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Point 4 on How To Pursue Venture Capital

By: Thomas L. Bowden, Sr. This was posted Wednesday, August 18th, 2010

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Be prepared.

Last time, we talked about the importance of communication. Tip number four means, as every Boy Scout knows, successful effort is all about preparation. If you are pitching venture capitalists, you need to bring your “A Game” based on thorough preparation. Here are tips that may sound rudimentary and obvious, but if ignored can cost you a one-time opportunity. The list is not necessarily in order of importance.

  • Get a good night’s sleep before the meeting.
  • Block off the day to avoid other distractions, if at all possible
  • Allow plenty of travel time. If you’re flying, consider arriving the night before.
  • Get good directions. In today’s world of GPS, Google Maps and MapQuest, there is simply no excuse for being late because you were on the wrong block.
  • If you’re making a presentation, make sure that your laptop/notebook is compatible with their projector, or better yet, bring your presentation on several different types of media. Put a copy in the cloud too, you could always show your slides through Google Docs if all else fails.
  • Bring copies of key informational materials, such as surveys, reports, PDFs or brochures.
  • If you are doing a technical product demo, (not generally recommended, by the way) make sure your gadget works and you have all the parts. Murphy’s Law is always there waiting for you to trip up.
  • Research your audience. Who are the partners? With whom are they partnered? What companies have they invested in? Are any in your “space?” Do any compete with your product? Would your product or idea be disruptive to their existing investments? Is your concept in their sweet spot, wheelhouse, core competence or whatever else they call their comfort zone.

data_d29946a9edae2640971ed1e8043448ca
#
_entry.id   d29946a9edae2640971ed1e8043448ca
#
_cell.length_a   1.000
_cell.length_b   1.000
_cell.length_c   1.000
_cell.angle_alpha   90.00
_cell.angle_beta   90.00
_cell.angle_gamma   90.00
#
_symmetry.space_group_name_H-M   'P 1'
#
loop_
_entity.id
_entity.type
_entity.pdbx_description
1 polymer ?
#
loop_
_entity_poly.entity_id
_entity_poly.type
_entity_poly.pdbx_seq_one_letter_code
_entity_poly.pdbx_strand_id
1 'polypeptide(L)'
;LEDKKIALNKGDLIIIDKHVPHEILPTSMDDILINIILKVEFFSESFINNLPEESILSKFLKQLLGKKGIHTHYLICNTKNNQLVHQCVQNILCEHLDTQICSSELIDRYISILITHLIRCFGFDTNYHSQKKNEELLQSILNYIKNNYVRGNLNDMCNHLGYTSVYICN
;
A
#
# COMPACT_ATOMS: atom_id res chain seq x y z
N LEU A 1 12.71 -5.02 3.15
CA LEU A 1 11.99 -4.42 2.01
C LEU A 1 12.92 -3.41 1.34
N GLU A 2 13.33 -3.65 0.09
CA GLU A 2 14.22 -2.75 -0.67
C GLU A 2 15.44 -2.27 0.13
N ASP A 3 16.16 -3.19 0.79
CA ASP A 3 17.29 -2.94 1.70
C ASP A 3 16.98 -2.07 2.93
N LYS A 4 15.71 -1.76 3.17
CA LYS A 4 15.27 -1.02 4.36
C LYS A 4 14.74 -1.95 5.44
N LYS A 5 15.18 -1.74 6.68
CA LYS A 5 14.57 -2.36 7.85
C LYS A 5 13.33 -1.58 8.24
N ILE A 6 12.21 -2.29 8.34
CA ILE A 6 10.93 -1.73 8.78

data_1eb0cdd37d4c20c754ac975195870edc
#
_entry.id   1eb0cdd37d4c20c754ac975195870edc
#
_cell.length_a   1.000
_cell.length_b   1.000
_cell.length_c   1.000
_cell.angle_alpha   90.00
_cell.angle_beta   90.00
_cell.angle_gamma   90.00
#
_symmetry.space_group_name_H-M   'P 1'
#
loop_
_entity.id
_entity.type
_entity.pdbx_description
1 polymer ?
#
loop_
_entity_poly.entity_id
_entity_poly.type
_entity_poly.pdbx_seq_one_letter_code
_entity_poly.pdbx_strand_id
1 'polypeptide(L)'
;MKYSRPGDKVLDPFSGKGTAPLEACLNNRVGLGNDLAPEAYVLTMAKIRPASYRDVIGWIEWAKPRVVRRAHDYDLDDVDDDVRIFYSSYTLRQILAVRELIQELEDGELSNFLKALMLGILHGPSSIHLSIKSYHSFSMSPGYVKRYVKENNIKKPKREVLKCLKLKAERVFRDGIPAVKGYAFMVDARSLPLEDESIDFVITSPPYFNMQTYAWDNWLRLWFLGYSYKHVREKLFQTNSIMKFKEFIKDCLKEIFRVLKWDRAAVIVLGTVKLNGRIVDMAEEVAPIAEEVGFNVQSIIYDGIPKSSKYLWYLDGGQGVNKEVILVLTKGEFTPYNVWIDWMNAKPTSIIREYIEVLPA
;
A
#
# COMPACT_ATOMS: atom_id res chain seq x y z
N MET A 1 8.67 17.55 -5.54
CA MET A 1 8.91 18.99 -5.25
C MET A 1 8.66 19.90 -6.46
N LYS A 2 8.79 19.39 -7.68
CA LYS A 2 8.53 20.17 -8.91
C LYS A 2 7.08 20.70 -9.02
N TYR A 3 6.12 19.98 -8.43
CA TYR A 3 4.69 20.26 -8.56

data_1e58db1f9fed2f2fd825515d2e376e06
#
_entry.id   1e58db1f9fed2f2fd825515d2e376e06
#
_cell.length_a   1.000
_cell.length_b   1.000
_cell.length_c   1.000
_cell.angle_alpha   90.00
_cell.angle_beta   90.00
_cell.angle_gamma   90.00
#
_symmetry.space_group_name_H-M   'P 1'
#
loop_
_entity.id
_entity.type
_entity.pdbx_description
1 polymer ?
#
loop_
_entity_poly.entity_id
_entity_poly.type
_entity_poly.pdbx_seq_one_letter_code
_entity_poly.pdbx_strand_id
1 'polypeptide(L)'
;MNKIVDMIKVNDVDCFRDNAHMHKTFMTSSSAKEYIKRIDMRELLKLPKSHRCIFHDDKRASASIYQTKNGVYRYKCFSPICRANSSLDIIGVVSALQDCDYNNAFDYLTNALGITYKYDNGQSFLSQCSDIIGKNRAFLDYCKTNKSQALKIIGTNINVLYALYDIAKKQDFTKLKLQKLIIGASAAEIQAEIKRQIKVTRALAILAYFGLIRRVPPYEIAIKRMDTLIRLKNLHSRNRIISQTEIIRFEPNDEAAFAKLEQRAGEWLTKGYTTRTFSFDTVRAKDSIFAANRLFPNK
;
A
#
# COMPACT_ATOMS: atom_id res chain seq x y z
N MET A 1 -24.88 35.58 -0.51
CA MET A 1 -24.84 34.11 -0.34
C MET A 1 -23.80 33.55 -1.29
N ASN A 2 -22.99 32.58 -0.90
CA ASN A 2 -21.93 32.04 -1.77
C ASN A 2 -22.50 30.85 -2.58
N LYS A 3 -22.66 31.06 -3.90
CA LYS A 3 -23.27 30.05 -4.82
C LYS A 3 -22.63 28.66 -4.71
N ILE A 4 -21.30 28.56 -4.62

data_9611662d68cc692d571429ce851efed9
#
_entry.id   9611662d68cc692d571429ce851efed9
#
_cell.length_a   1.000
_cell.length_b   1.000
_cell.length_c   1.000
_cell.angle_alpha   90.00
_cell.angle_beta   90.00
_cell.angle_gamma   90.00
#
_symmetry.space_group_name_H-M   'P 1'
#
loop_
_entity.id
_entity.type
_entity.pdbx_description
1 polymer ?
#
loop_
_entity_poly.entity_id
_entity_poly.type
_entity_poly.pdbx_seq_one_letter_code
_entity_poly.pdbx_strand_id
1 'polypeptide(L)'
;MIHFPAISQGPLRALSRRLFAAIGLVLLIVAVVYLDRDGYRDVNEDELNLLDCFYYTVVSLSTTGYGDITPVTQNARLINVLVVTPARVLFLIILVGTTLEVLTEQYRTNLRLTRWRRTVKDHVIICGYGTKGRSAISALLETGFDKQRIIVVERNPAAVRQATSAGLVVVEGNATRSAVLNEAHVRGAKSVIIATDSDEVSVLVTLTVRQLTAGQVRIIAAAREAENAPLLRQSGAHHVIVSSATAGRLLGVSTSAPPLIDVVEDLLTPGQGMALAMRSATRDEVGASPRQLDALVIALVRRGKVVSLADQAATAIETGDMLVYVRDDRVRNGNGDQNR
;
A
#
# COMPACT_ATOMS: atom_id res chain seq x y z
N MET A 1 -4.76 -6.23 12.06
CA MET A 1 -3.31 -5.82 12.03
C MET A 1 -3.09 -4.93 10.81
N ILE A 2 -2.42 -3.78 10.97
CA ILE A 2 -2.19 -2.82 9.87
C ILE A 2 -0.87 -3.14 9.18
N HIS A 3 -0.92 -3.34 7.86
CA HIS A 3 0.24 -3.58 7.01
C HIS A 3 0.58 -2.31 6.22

• Stick to the story.
  • Save your “save the world” sentiments for when you are rich and famous. You don’t want to give potential investors the impression you are on a humanitarian mission. If you’re not in it for the money, why should they give you any of theirs?
  • Avoid jargon, unless strictly necessary, and be sure you use it correctly.
  • Prepare both a detailed technical pitch and a “general audiences” pitch, and practice switching gears. If necessary, bring team members who can step in if you are stumped. It’s okay not to know everything. In fact, it’s better to demonstrate the depth of your team.
  • Practice listening to questions and answering them directly. Surprisingly, it is far too common for presenters to hear questions as entrées for their favorite points, rather than real questions.
  • Make sure you are current on industry news. If there is a “trade rag” or other source that you generally rely on, make sure you read it the morning of the presentation. You don’t want to be blindsided by relevant news, positive or negative.
  • Practice, practice, practice. We’ll talk more about that next time.

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